SAS On Machine Learning’s Role In Cybersecurity

Artificial intelligence and machine learning are all the rage across a bevy of industries but in the world of cybersecurity advanced analytics capabilities are becoming a necessity.

As companies generate more data it’s becoming impossible for a typical cybersecurity team to monitor all the potential events and that is where machine learning comes in. Applying it across the cybersecurity environment within a company can create more efficiency and help to facilitate and aid those tasked with protecting data.

“Cybersecurity is a very mature profession that has been around for several decades with the traditional approach rules-based and focused on creating barriers to come into the network,” said Scott Mongeau, Global Senior Business Solutions Manager at SAS, the Cary, North Carolina software company. “In the reality that has emerged in the last three to five years that model no longer exists because of cellphones, smartphones, virtual devices, and smart TVs. They are all embedded computers that connect and share data. There is increasingly no definable ‘castle’ to effectively put a moat around.”  Not to mention that many of these devices and services lack strong security and host hidden vulnerabilities, which means most defending the networks operate under the assumption that there may already be unseen compromises on their network, he said.

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Machine Learning Has Already Proved Effective

Machine learning as a cybersecurity defense is still in its infancy but there have been well-known successes. Take spam filtering for one example. Users of Gmail and Hotmail, free email applications offered by Google and Microsoft, might not realize it but there is a lot of active machine learning going on behind the scenes to prevent spam, scam and viruses from coming through, said Mongeau.  The technology can quickly recognize and prevent those email messages from showing up, reducing the risks to all sized enterprises as well as consumers. Another example: financial services companies rely on machine learning to fight fraudulent online credit card charges and other financial scams.  “Behind most common online credit card and bank transactions is a split-second machine learning driven decision on whether a transaction is potentially fraudulent or not,” said Mongeau.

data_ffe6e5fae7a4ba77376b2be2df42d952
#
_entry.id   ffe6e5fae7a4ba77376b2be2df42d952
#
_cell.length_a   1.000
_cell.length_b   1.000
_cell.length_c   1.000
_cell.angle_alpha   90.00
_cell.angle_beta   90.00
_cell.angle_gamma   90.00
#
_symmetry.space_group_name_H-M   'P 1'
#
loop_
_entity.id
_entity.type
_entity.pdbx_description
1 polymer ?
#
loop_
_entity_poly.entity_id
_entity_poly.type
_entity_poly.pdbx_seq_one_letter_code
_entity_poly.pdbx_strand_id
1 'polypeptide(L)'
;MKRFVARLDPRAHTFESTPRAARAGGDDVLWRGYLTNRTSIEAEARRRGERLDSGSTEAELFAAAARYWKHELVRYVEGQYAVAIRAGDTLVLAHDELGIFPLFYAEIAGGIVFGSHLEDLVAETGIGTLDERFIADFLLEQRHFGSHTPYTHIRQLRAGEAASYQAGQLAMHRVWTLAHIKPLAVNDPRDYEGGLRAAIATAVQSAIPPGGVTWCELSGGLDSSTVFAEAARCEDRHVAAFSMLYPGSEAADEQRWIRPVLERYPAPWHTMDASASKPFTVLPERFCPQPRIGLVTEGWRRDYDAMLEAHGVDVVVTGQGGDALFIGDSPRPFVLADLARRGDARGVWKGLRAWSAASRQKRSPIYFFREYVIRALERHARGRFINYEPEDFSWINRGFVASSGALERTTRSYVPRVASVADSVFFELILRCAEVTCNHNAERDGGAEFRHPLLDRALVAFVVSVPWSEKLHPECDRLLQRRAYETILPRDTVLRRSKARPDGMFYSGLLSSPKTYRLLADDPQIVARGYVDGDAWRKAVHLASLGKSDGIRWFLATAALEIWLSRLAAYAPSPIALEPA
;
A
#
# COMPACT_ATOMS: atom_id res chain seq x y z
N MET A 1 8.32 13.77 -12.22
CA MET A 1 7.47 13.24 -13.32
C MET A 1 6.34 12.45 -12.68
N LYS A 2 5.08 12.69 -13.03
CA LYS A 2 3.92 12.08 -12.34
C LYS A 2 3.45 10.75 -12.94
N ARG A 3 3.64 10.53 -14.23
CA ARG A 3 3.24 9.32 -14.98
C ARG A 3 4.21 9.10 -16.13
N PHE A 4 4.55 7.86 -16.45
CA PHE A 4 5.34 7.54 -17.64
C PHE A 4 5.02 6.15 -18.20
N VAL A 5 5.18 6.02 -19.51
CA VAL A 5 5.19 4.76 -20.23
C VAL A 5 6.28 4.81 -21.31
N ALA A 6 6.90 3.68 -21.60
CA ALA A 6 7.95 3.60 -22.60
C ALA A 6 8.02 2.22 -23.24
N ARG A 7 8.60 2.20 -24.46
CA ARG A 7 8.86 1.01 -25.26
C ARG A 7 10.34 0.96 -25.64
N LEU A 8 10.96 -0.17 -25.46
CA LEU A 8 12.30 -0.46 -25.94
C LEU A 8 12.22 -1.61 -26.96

Mongeau doesn't believe machine learning will replace cybersecurity professionals, but he does think big data will increase the role machine learning plays in cybersecurity departments across the globe. “The typical corporation experiences over 1,000 network events per second, sometimes much more,” said Mongeau. “That’s just a section of the data that needs to be analyzed. There are also events on devices, application behavior, authentication events, and network components that need to be monitored. It’s too much for an individual to look at anomaly alerts even with a rules-based system filtering.”

Cyber Cold War In The Making

At the same time that companies and security outlets are embracing machine learning to protect their systems and those of their clients, the adversaries are doing the same, growing increasingly sophisticated in the means they will employ to break into a network to commit fraud, exfiltrate data, or to engage in other mischiefs. Mongeau sees the world as being on the path toward a cyber cold war of sorts between the hackers and the defenders, with both sides increasingly utilizing machine learning to circumvent each other.  It will also keep cybersecurity professionals awake at night as the attacks not only get more sophisticated but have global ramifications. He pointed to the WannaCry ransomware outbreak as one example. The destructive worm attack affected 200,000 people in 150 countries in May of 2017.

In a blog post, last summer Mongeau made the case that increasingly aggressive cyber attacks will be an inevitability as sophisticated attack methods, tools and bad actors evolve together, driven by increased economic and political incentives. The dark web, which is unregulated, provides a mechanism for hackers to anonymously collaborate to coordinate attacks and share powerful hacking tools and techniques. “Some of the older mechanism of attacking computers have biological names such as virus and worms,” said Mongeau. “Its apt with the organic level of complexity we increasingly encounter. Attackers and defenders will increasingly deploy intrusions and defense mechanisms utilizing sophisticated, machine learning driven supervision."